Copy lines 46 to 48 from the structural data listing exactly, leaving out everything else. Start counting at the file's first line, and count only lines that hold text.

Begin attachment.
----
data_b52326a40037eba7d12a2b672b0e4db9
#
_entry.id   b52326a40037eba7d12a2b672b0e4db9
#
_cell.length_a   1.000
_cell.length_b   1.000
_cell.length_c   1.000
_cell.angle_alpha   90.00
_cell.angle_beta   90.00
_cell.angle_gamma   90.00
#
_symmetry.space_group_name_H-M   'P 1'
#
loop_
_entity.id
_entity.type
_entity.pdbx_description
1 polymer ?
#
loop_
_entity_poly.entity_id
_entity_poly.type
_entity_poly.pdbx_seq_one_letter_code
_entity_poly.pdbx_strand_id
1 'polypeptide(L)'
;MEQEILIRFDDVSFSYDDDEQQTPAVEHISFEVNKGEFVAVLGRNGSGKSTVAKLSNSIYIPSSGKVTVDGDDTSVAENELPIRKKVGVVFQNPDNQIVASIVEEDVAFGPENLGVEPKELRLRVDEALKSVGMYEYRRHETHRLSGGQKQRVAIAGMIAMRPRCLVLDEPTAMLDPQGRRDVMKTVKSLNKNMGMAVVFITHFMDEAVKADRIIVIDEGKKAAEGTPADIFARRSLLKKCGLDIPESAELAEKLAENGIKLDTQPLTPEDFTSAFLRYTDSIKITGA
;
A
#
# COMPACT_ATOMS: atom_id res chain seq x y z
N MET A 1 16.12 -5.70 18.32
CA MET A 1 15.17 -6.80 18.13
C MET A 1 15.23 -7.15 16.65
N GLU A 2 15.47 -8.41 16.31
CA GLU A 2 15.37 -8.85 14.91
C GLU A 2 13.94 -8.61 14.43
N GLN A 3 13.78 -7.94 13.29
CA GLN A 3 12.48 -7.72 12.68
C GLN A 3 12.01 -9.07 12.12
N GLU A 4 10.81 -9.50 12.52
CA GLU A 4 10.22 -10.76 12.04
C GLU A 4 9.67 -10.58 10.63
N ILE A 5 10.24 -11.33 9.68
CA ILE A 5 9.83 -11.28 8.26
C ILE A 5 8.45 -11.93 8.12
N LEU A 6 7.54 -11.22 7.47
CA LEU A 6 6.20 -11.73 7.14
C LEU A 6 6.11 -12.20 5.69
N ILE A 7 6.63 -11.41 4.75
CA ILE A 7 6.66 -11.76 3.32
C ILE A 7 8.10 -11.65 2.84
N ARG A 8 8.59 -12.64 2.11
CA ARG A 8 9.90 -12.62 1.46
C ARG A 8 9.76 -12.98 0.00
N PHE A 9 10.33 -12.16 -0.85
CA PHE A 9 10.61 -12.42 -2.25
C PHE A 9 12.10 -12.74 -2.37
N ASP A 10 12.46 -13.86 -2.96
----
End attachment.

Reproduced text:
N LEU A 6 7.54 -11.22 7.47
CA LEU A 6 6.20 -11.73 7.14
C LEU A 6 6.11 -12.20 5.69